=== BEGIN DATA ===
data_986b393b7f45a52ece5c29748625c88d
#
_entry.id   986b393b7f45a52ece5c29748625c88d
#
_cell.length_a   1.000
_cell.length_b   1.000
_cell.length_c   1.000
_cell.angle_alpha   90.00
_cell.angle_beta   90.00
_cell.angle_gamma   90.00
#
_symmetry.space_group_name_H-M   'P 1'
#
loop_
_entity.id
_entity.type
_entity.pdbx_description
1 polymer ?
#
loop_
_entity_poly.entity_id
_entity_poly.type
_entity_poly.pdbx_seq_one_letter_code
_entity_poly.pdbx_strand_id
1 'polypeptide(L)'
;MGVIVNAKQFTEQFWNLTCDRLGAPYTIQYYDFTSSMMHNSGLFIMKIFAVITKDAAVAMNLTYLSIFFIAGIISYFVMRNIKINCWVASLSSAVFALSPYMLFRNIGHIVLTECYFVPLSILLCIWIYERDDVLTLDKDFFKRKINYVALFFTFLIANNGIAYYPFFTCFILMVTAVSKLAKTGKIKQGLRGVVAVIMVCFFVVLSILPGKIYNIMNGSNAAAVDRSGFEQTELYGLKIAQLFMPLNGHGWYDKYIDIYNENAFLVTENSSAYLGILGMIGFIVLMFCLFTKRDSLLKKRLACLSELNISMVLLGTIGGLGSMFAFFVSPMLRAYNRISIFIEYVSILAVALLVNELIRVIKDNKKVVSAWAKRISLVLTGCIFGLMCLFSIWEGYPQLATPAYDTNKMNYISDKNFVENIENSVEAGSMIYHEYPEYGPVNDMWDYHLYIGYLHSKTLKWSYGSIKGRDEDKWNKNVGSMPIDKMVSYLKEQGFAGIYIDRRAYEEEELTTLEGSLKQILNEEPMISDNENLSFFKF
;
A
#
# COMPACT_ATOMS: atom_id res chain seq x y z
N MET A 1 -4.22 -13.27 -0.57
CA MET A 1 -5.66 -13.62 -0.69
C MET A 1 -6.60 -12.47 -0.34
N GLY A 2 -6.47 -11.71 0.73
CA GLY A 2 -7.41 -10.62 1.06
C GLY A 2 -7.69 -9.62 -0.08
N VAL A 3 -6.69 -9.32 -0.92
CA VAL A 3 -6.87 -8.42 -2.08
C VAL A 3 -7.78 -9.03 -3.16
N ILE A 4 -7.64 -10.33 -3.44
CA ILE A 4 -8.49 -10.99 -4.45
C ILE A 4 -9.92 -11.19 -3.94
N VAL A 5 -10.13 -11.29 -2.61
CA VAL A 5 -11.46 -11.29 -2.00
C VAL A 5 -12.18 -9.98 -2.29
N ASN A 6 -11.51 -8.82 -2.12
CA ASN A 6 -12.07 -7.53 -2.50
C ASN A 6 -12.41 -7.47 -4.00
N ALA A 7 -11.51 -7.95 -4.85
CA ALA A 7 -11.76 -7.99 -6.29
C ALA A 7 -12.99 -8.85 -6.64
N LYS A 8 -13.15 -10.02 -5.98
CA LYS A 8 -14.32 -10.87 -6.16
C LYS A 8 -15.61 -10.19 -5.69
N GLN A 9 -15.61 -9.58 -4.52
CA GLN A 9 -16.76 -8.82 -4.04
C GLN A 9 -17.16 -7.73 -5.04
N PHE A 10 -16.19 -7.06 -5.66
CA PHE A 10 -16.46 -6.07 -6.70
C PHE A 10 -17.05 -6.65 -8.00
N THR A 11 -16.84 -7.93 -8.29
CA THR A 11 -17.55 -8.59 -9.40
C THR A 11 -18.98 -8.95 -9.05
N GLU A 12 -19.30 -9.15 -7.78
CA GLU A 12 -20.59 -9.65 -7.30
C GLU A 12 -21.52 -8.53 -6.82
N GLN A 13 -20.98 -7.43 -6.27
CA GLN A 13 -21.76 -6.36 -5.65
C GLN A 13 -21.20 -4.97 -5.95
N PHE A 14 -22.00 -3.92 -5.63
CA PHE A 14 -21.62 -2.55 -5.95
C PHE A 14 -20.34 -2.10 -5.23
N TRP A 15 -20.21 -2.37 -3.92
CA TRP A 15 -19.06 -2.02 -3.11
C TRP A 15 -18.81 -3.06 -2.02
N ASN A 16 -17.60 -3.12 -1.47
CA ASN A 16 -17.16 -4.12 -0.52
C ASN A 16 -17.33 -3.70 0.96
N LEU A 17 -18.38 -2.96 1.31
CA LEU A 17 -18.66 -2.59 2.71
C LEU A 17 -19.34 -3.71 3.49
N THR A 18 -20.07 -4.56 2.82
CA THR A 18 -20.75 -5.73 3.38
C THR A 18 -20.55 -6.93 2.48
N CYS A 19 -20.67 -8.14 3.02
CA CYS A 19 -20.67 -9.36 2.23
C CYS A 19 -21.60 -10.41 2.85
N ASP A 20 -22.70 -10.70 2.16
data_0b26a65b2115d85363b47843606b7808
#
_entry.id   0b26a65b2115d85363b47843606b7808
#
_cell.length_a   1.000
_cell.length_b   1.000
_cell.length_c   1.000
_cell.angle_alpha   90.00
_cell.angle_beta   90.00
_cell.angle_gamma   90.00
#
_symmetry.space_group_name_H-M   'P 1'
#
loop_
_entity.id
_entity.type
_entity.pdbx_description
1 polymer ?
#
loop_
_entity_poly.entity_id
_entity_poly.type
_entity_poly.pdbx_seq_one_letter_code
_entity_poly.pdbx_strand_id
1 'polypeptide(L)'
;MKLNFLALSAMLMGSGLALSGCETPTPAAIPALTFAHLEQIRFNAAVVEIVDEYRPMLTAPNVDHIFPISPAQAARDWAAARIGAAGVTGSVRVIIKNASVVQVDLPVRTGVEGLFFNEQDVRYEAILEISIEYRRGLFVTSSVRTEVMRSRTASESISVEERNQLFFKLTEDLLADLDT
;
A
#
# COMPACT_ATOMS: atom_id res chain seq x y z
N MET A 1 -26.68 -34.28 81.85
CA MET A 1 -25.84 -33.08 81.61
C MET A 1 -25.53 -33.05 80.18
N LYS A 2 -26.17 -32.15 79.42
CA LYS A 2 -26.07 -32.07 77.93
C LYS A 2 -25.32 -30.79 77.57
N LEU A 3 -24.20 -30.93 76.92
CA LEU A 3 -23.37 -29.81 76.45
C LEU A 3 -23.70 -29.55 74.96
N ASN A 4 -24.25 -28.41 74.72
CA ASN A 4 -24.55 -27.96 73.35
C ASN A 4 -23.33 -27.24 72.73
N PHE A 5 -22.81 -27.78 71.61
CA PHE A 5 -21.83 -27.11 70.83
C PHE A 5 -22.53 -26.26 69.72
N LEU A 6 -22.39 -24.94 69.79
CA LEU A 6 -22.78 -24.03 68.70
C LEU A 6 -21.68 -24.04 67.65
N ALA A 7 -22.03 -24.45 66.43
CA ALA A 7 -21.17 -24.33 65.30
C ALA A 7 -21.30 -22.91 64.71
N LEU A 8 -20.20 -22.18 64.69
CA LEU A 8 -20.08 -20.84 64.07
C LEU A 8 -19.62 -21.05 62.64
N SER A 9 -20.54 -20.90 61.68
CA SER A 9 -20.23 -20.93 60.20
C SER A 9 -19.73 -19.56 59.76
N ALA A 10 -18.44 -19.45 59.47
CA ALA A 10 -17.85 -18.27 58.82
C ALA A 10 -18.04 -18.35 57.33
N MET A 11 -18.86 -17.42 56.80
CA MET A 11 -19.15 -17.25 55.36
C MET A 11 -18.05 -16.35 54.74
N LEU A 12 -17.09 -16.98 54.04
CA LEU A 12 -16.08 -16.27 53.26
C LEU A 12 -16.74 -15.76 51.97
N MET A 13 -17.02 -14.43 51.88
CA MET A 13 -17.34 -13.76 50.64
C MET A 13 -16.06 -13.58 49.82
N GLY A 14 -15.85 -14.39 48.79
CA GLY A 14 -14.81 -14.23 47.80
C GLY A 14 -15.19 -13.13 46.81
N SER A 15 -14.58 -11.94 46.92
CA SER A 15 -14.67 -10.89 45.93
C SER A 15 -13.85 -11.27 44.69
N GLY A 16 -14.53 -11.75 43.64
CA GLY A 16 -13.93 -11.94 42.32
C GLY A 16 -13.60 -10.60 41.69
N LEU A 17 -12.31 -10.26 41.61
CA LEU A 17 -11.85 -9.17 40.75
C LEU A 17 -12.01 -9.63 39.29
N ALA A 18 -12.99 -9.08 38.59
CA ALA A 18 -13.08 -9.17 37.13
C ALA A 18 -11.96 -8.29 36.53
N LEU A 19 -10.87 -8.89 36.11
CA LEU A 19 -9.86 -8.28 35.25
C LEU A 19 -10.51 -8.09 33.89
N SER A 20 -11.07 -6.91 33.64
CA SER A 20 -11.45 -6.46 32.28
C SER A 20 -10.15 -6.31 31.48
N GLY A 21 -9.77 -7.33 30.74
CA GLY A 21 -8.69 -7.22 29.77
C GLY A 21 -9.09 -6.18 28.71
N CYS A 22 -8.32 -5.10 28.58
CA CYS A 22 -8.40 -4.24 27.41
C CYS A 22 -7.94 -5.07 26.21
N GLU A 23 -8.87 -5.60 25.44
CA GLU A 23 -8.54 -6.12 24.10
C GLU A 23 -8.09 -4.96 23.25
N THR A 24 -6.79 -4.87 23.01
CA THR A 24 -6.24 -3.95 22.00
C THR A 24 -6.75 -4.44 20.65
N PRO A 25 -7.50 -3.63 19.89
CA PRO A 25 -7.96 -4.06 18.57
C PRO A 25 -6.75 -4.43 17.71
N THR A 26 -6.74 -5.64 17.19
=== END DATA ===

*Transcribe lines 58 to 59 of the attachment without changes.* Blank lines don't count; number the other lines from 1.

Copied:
N PHE A 10 -16.19 -7.06 -5.66
CA PHE A 10 -16.46 -6.07 -6.70